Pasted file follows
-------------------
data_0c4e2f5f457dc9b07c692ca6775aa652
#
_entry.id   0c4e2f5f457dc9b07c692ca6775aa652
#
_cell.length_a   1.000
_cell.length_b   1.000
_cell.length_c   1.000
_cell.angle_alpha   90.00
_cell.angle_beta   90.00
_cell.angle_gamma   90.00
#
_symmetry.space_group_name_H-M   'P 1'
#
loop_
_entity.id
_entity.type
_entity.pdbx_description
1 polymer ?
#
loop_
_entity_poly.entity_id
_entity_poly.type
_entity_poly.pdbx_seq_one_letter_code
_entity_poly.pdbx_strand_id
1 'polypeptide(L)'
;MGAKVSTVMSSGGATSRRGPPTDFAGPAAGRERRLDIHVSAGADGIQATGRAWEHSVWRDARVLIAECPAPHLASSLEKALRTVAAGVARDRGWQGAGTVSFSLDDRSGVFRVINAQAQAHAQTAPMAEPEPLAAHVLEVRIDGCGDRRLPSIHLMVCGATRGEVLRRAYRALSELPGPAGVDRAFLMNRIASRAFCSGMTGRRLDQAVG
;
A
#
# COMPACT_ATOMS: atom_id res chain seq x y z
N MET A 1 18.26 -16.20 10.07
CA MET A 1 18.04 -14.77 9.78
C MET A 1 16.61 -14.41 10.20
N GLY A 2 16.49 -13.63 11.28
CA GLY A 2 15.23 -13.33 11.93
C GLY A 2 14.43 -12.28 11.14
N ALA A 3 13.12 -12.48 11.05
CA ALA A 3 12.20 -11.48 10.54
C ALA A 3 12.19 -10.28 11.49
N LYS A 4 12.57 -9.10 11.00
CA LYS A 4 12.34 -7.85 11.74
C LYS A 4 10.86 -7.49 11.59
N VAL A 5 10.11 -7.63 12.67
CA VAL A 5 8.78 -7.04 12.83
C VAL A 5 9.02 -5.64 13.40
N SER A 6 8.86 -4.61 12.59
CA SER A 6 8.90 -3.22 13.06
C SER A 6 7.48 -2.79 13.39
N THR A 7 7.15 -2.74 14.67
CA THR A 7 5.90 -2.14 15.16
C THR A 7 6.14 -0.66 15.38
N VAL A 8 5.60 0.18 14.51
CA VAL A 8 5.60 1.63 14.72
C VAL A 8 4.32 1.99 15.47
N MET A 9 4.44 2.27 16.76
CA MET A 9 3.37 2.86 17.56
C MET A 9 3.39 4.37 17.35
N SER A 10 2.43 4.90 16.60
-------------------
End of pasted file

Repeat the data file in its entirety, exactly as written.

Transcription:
data_0c4e2f5f457dc9b07c692ca6775aa652
#
_entry.id   0c4e2f5f457dc9b07c692ca6775aa652
#
_cell.length_a   1.000
_cell.length_b   1.000
_cell.length_c   1.000
_cell.angle_alpha   90.00
_cell.angle_beta   90.00
_cell.angle_gamma   90.00
#
_symmetry.space_group_name_H-M   'P 1'
#
loop_
_entity.id
_entity.type
_entity.pdbx_description
1 polymer ?
#
loop_
_entity_poly.entity_id
_entity_poly.type
_entity_poly.pdbx_seq_one_letter_code
_entity_poly.pdbx_strand_id
1 'polypeptide(L)'
;MGAKVSTVMSSGGATSRRGPPTDFAGPAAGRERRLDIHVSAGADGIQATGRAWEHSVWRDARVLIAECPAPHLASSLEKALRTVAAGVARDRGWQGAGTVSFSLDDRSGVFRVINAQAQAHAQTAPMAEPEPLAAHVLEVRIDGCGDRRLPSIHLMVCGATRGEVLRRAYRALSELPGPAGVDRAFLMNRIASRAFCSGMTGRRLDQAVG
;
A
#
# COMPACT_ATOMS: atom_id res chain seq x y z
N MET A 1 18.26 -16.20 10.07
CA MET A 1 18.04 -14.77 9.78
C MET A 1 16.61 -14.41 10.20
N GLY A 2 16.49 -13.63 11.28
CA GLY A 2 15.23 -13.33 11.93
C GLY A 2 14.43 -12.28 11.14
N ALA A 3 13.12 -12.48 11.05
CA ALA A 3 12.20 -11.48 10.54
C ALA A 3 12.19 -10.28 11.49
N LYS A 4 12.57 -9.10 11.00
CA LYS A 4 12.34 -7.85 11.74
C LYS A 4 10.86 -7.49 11.59
N VAL A 5 10.11 -7.63 12.67
CA VAL A 5 8.78 -7.04 12.83
C VAL A 5 9.02 -5.64 13.40
N SER A 6 8.86 -4.61 12.59
CA SER A 6 8.90 -3.22 13.06
C SER A 6 7.48 -2.79 13.39
N THR A 7 7.15 -2.74 14.67
CA THR A 7 5.90 -2.14 15.16
C THR A 7 6.14 -0.66 15.38
N VAL A 8 5.60 0.18 14.51
CA VAL A 8 5.60 1.63 14.72
C VAL A 8 4.32 1.99 15.47
N MET A 9 4.44 2.27 16.76
CA MET A 9 3.37 2.86 17.56
C MET A 9 3.39 4.37 17.35
N SER A 10 2.43 4.90 16.60